The contrast between the Philippine experience and the Indochina War highlights significant problems facing any American leader contemplating the use of military force. First, the destructive capability of modern weapons is so great that war in which a great power uses the latest weaponry that its technology can provide is no longer a legitimate or useful extension of national policy. For over a decade military strategists have recognized that nuclear war is not a feasible policy option, but the Vietnam experience demonstrated that other forms of war may be impossible for states with the resources and weaponry of the United States. The use of fire and air power was a direct and major cause of the destruction, mutilation, and death that many Americans deplored in Vietnam and the rest of Indochina. The majority of the refugees fleeing to the cities were not running from either Viet Cong terrorism or the horror of a MyLai. Their displacement had been caused by the indiscriminate use of weapons of unimaginable destructive capability. American air power and artillery caused the major share of civilian casualties and did the greatest amount of damage to the environment. The people and government of the United States were responsible for the devastating use of air and fire power, and the withdrawal of American combat troops from Vietnam did little to end it. In fact, the fewer troops the United States placed in the zone of conflict, the more it came to rely upon massive fire and air power to keep the balance of force in the hands of the government of South Vietnam.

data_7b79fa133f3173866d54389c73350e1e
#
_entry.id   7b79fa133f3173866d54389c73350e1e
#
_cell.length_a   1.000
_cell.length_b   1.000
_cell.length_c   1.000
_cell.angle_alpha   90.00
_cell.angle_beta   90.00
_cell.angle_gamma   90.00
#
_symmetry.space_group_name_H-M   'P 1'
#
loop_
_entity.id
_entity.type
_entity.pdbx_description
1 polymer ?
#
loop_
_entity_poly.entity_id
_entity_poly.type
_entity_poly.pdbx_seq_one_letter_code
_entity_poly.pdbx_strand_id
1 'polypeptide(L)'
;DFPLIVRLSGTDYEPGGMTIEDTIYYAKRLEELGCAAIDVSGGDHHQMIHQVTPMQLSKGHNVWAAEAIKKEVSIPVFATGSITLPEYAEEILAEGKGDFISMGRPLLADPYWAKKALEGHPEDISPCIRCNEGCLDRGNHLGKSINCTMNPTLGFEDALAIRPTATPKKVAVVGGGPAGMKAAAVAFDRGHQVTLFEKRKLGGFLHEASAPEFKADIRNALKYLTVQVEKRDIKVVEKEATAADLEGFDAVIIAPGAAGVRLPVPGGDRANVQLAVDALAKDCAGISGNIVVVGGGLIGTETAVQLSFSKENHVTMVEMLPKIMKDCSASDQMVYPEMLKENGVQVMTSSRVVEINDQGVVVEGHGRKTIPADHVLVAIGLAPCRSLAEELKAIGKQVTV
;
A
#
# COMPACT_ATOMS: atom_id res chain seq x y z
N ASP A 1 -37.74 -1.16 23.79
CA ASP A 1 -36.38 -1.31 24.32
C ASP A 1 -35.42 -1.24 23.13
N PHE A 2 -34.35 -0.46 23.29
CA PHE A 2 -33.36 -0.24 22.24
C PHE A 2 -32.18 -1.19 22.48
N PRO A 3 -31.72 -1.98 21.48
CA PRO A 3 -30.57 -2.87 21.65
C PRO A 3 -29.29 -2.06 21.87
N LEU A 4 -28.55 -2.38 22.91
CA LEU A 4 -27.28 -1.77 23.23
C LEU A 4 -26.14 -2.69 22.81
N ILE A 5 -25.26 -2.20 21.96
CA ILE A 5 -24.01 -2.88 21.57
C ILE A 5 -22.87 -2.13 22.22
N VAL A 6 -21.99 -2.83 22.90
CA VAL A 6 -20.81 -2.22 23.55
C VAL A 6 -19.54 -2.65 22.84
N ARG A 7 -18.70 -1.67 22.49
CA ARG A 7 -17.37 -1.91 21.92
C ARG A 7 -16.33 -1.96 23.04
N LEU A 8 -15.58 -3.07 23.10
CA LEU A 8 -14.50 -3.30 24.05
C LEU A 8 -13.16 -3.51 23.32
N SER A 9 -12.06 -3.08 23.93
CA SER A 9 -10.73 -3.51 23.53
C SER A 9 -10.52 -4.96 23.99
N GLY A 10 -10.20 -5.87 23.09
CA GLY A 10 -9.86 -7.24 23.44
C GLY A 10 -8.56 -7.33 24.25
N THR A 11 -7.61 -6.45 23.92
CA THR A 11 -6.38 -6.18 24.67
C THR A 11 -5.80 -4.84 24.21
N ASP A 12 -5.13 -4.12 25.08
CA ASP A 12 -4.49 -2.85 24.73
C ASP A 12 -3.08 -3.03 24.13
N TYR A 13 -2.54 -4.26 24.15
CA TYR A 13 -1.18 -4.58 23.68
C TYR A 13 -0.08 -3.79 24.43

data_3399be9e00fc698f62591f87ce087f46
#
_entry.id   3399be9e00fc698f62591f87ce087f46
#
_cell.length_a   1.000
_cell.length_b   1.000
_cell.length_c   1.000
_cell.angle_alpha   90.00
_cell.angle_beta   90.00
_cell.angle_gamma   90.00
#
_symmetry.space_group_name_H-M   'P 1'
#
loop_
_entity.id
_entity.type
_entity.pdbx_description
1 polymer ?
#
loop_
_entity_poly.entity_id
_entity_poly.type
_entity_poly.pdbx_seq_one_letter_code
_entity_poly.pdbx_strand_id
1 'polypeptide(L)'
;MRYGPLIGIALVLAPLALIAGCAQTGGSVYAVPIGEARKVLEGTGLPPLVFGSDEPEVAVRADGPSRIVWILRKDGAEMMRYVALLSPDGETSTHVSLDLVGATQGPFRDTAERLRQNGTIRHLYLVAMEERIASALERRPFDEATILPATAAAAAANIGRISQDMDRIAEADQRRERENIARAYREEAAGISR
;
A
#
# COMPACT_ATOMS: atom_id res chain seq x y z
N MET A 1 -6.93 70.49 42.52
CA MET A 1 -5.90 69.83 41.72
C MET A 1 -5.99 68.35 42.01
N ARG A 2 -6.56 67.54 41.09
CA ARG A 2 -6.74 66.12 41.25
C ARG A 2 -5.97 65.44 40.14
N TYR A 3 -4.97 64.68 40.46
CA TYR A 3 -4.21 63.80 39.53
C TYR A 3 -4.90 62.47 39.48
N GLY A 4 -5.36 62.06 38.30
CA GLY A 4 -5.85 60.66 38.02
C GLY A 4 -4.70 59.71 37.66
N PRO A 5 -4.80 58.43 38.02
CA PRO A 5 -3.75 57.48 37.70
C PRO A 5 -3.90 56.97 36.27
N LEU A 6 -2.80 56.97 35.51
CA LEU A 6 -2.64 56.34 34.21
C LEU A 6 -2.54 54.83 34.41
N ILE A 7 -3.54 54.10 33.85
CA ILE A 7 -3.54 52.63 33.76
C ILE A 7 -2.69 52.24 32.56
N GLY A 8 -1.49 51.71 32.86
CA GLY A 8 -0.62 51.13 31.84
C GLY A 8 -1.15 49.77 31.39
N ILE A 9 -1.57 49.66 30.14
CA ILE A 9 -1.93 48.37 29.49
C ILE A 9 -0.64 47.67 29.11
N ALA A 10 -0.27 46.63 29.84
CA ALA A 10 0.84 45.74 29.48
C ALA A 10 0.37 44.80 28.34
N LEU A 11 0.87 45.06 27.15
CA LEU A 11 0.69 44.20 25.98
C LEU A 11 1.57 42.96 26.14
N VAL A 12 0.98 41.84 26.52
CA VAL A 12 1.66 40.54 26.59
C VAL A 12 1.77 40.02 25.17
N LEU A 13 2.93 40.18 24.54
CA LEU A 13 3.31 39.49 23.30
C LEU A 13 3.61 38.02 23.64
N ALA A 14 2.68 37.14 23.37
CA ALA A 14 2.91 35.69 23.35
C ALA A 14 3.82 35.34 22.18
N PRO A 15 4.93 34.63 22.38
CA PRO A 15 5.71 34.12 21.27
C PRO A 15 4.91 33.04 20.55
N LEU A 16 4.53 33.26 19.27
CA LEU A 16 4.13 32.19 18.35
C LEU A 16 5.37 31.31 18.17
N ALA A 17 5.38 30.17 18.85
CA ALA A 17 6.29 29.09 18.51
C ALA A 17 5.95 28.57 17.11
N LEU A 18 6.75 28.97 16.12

The destructive techniques of military force have been perfected considerably since the turn of the century, but their ability to be truly decisive when used seems to have declined. The development of air power is a case in point. World War II showed that strategic bombing was not capable of the achievements that Giulio Douhet and other theorists attributed to it. Bombing could not easily destroy the war-making capacity of a belligerent (the peak of German war production came in mid-1944), or the enemy's will to fight. The war in Korea showed that the supply line of an army that depended primarily on human beings as prime movers could not be interdicted successfully through the use of air power alone. Both of these experiences were repeated in the course of the conflict in Indochina, yet many American military officers continued to adhere to a doctrine that should have been repudiated by their own experience. Bombing and firepower can kill, but they cannot convince. They can make war more destructive than anything that people have heretofore imagined, but they cannot make war a more effective tool of policy. That fact seems to have been understood clearly by Americans in the Philippines, and their stress on reform and other political factors gave a more proper guide to their military activities. The United States did not pursue a similarly enlightened policy of imperialism in Vietnam.